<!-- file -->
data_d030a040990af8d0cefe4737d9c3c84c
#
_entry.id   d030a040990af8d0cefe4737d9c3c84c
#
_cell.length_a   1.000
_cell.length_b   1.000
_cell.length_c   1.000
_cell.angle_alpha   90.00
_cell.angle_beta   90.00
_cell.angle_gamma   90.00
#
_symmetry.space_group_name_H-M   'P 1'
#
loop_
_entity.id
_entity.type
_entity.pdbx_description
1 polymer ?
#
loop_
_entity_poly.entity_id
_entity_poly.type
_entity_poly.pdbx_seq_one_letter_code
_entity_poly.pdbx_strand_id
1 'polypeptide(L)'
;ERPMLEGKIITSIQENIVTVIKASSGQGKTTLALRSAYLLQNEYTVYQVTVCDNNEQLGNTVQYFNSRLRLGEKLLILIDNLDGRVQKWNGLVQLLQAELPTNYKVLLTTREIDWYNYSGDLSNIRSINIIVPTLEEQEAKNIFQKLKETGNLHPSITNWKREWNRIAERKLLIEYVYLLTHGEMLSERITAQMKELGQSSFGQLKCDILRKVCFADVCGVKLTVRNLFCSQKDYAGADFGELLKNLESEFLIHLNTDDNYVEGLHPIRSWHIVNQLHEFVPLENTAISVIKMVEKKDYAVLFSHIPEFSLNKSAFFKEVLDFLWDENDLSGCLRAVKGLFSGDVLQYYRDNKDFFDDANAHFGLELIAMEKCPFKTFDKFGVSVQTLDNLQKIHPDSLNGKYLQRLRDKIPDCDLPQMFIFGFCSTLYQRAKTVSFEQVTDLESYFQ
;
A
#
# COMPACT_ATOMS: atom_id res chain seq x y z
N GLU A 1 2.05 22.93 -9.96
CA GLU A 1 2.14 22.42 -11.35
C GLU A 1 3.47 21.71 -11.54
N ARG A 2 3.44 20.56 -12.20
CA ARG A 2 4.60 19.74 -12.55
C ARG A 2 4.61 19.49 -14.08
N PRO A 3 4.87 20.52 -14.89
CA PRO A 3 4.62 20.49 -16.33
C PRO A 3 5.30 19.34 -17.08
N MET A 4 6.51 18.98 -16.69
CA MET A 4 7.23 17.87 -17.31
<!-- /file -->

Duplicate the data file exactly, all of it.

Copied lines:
data_d030a040990af8d0cefe4737d9c3c84c
#
_entry.id   d030a040990af8d0cefe4737d9c3c84c
#
_cell.length_a   1.000
_cell.length_b   1.000
_cell.length_c   1.000
_cell.angle_alpha   90.00
_cell.angle_beta   90.00
_cell.angle_gamma   90.00
#
_symmetry.space_group_name_H-M   'P 1'
#
loop_
_entity.id
_entity.type
_entity.pdbx_description
1 polymer ?
#
loop_
_entity_poly.entity_id
_entity_poly.type
_entity_poly.pdbx_seq_one_letter_code
_entity_poly.pdbx_strand_id
1 'polypeptide(L)'
;ERPMLEGKIITSIQENIVTVIKASSGQGKTTLALRSAYLLQNEYTVYQVTVCDNNEQLGNTVQYFNSRLRLGEKLLILIDNLDGRVQKWNGLVQLLQAELPTNYKVLLTTREIDWYNYSGDLSNIRSINIIVPTLEEQEAKNIFQKLKETGNLHPSITNWKREWNRIAERKLLIEYVYLLTHGEMLSERITAQMKELGQSSFGQLKCDILRKVCFADVCGVKLTVRNLFCSQKDYAGADFGELLKNLESEFLIHLNTDDNYVEGLHPIRSWHIVNQLHEFVPLENTAISVIKMVEKKDYAVLFSHIPEFSLNKSAFFKEVLDFLWDENDLSGCLRAVKGLFSGDVLQYYRDNKDFFDDANAHFGLELIAMEKCPFKTFDKFGVSVQTLDNLQKIHPDSLNGKYLQRLRDKIPDCDLPQMFIFGFCSTLYQRAKTVSFEQVTDLESYFQ
;
A
#
# COMPACT_ATOMS: atom_id res chain seq x y z
N GLU A 1 2.05 22.93 -9.96
CA GLU A 1 2.14 22.42 -11.35
C GLU A 1 3.47 21.71 -11.54
N ARG A 2 3.44 20.56 -12.20
CA ARG A 2 4.60 19.74 -12.55
C ARG A 2 4.61 19.49 -14.08
N PRO A 3 4.87 20.52 -14.89
CA PRO A 3 4.62 20.49 -16.33
C PRO A 3 5.30 19.34 -17.08
N MET A 4 6.51 18.98 -16.69
CA MET A 4 7.23 17.87 -17.31